In a break with tradition, the government, on Monday, in the absence of a budget for 2021, got the approval from Parliament — without opposition support — to borrow EC$125 million for capital expenditure for next year.
Public Sector Investment Loan No. 2 Act 2020, presented by Minister of Finance, Camillo Gonsalves, authorises the government to raise funds to assist the government in financing the public sector investment programme (PSIP).
But leader of the opposition Godwin Friday said that the move smacked of desperation, and voted against it.
And, in presenting the bill to lawmakers, the finance said that the legislation — presented at the first substantial meeting of the new Parliament — is familiar to most lawmakers, in that it is brought to parliament at least once annually.
He said that for next year’s budget, the government is seeking to raise EC$125 million by way of bonds, in or out of St. Vincent and the Grenadines, on the best and most favourable terms that can be obtained.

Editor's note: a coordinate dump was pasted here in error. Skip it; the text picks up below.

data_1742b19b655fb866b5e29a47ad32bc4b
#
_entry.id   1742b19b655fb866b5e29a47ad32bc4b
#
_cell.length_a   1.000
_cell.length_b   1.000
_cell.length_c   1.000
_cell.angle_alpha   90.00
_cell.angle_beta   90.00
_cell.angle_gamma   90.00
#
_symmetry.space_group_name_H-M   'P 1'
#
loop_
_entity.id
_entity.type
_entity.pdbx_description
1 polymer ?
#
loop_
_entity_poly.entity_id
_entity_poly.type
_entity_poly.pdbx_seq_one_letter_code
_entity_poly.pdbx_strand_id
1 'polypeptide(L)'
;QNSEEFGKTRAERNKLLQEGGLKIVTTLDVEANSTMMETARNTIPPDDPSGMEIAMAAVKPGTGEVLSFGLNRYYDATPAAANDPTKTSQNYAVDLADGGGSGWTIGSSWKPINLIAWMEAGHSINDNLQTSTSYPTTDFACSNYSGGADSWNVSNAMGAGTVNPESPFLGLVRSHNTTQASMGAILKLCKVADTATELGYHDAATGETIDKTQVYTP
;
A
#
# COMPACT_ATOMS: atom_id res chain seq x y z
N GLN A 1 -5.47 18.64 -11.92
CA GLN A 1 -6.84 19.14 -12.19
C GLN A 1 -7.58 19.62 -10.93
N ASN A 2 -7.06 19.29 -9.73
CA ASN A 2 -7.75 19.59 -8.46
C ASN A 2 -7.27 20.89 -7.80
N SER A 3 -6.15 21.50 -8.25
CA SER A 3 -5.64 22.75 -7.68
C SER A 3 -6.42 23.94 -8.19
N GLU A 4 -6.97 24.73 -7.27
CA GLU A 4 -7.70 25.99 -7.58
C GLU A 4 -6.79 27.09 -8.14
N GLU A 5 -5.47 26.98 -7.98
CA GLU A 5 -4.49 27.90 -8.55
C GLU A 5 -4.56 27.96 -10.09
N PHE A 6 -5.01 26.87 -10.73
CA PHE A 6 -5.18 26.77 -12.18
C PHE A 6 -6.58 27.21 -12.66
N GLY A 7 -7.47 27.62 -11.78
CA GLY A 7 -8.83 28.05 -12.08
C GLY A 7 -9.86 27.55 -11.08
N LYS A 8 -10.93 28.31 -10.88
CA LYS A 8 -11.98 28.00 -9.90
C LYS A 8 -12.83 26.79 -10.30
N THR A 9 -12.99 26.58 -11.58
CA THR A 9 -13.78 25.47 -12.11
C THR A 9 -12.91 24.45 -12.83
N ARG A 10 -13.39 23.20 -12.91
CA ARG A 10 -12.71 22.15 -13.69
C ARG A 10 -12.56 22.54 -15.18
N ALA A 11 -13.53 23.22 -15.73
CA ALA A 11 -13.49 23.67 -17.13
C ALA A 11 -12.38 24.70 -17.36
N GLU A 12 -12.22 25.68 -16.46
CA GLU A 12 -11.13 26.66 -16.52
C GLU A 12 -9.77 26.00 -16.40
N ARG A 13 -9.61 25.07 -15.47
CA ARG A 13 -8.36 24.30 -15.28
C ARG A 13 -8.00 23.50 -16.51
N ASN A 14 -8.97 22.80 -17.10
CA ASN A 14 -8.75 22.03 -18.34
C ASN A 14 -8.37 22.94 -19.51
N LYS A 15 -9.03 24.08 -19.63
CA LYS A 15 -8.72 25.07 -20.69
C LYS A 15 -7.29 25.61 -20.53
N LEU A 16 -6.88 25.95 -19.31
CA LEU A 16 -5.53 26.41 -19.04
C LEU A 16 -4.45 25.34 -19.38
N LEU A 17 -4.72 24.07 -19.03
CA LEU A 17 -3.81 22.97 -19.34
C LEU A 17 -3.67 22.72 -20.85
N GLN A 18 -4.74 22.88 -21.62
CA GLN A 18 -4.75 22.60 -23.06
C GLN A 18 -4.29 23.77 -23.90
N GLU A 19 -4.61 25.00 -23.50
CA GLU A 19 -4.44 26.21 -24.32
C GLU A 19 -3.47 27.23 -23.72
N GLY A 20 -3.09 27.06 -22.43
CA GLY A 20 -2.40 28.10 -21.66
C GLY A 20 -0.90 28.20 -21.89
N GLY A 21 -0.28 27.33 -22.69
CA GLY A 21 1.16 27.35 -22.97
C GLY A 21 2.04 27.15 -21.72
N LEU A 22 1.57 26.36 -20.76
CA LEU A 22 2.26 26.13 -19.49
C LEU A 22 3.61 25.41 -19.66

The finance minister noted that in January 2019, the government brought a bill for EC$100 million, followed by a second bill in October that year for EC$50 million.
And, in January 2020, the government brought a bill for EC$100 million, while the one approved on Monday was for EC$120 million.
He said that in recent years, in the aggregate, the government has been borrowing between EC$100 million to EC$150 million annually in that regard.
“We are going about a month earlier than usual with this bill, essentially so that we can get a jump on the financing for the 2021 budget seasons,” the minister told lawmakers in presenting the bill.